Stochastic binding of Ca2+ ions in the dyadic cleft; continuous versus random walk description of diffusion.
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With these results we demonstrate that the stochasticity and discreteness of the Ca(2+) signaling in the dyadic cleft, determined by single binding events, can be described using a deterministic model of Ca(2+) diffusion together with a stochastic model of the binding events, for a specific range of physiological relevant parameters.Time-consuming RW simulations can thus be avoided.We also present a new analytical model of bimolecular binding probabilities, which we use in the RW simulations and the statistical analysis.
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Affiliation: Simula Research Laboratory, Lysaker, Norway. hake@simula.no
ABSTRACT
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Ca(2+) signaling in the dyadic cleft in ventricular myocytes is fundamentally discrete and stochastic. We study the stochastic binding of single Ca(2+) ions to receptors in the cleft using two different models of diffusion: a stochastic and discrete Random Walk (RW) model, and a deterministic continuous model. We investigate whether the latter model, together with a stochastic receptor model, can reproduce binding events registered in fully stochastic RW simulations. By evaluating the continuous model goodness-of-fit for a large range of parameters, we present evidence that it can. Further, we show that the large fluctuations in binding rate observed at the level of single time-steps are integrated and smoothed at the larger timescale of binding events, which explains the continuous model goodness-of-fit. With these results we demonstrate that the stochasticity and discreteness of the Ca(2+) signaling in the dyadic cleft, determined by single binding events, can be described using a deterministic model of Ca(2+) diffusion together with a stochastic model of the binding events, for a specific range of physiological relevant parameters. Time-consuming RW simulations can thus be avoided. We also present a new analytical model of bimolecular binding probabilities, which we use in the RW simulations and the statistical analysis. Related in: MedlinePlus |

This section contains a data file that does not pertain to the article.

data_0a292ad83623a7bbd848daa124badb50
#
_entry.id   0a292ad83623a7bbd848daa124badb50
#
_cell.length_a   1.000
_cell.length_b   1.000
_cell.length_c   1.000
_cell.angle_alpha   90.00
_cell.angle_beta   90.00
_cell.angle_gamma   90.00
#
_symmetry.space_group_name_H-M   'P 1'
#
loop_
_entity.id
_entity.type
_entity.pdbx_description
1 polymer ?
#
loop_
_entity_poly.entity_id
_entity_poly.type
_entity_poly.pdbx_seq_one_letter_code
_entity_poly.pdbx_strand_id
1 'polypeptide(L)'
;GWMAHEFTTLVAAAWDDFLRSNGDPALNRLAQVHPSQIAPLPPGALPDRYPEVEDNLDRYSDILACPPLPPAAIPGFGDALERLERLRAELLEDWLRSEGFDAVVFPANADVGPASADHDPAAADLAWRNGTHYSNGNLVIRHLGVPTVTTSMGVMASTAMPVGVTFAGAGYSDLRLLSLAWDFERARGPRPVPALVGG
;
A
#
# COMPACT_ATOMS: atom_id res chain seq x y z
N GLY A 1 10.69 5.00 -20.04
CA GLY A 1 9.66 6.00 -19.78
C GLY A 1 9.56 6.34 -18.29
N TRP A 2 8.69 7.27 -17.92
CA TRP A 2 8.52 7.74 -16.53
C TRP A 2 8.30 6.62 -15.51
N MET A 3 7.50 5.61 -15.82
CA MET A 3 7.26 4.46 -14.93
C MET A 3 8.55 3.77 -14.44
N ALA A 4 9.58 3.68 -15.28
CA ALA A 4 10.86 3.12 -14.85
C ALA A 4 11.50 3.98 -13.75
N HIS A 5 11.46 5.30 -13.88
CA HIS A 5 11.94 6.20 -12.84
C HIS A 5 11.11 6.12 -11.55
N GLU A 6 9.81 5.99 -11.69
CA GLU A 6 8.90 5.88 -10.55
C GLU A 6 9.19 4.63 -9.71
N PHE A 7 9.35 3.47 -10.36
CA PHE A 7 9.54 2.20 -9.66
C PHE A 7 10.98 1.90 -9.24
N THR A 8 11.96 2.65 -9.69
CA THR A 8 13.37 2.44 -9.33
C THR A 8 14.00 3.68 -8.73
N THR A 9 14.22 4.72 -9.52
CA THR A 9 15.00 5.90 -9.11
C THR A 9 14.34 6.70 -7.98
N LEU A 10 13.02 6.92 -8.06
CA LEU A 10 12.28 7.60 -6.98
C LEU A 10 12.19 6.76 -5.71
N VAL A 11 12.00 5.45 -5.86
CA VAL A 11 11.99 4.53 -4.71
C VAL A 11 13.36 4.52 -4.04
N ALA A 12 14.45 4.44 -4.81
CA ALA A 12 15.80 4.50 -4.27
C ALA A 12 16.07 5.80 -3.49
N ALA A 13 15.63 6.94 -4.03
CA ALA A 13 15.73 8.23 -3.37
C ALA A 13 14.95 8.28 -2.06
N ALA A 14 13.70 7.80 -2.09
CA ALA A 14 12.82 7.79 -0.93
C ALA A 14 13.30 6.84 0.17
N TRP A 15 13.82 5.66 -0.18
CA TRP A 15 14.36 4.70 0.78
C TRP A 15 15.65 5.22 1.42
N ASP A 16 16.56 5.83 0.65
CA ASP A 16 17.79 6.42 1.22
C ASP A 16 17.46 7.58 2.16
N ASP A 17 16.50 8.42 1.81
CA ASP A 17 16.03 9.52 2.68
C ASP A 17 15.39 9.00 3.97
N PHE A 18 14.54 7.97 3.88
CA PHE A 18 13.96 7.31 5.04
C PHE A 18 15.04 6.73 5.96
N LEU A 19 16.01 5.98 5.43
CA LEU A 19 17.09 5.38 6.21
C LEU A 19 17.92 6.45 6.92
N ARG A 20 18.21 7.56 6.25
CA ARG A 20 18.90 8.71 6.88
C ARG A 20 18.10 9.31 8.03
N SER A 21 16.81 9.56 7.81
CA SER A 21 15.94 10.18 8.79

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Mentions: The reflecting property of a membrane increases the expected concentration of a nearby Ca2+ ion. A receptor at or close to the membrane will therefore experience a higher concentration from a single Ca2+ ion and hence a larger probability of binding. The increase was included by mirroring the location of a receptor close to a membrane, to the opposite side, as illustrated in Fig. 4. The probability of binding was then calculated for this mirrored position and added to the initial probability,(31)\documentclass[10pt]{article}\usepackage{amsmath}\usepackage{wasysym} \usepackage{amsfonts} \usepackage{amssymb} \usepackage{amsbsy}\usepackage{mathrsfs}\usepackage{pmc}\usepackage[Euler]{upgreek}\pagestyle{empty}\oddsidemargin -1.0in\begin{document}\begin{equation*}P^{\prime}_{{\mathrm{B}}}=1-[1-P_{{\mathrm{B}}}({\Delta}S)][1-P_{{\mathrm{B}}}({\Delta}S^{\prime})]{\simeq}P_{{\mathrm{B}}}({\Delta}S)+P_{{\mathrm{B}}}({\Delta}S^{\prime}).\end{equation*}\end{document}Here, ΔS is the distance between the Ca2+ ion and the actual position of the receptor and ΔS′ is the distance between the ion and the mirrored receptor. The approximation in Eq. 31 holds for probabilities ≪1. If the receptor is situated at the membrane, we have ΔS = ΔS′. For simplicity, we mirrored all buffers in the upper part of the cleft to the opposite side of the SR membrane and all buffers in the lower part of the cleft to the opposite side of the TT membrane. |
View Article: PubMed Central - PubMed
Affiliation: Simula Research Laboratory, Lysaker, Norway. hake@simula.no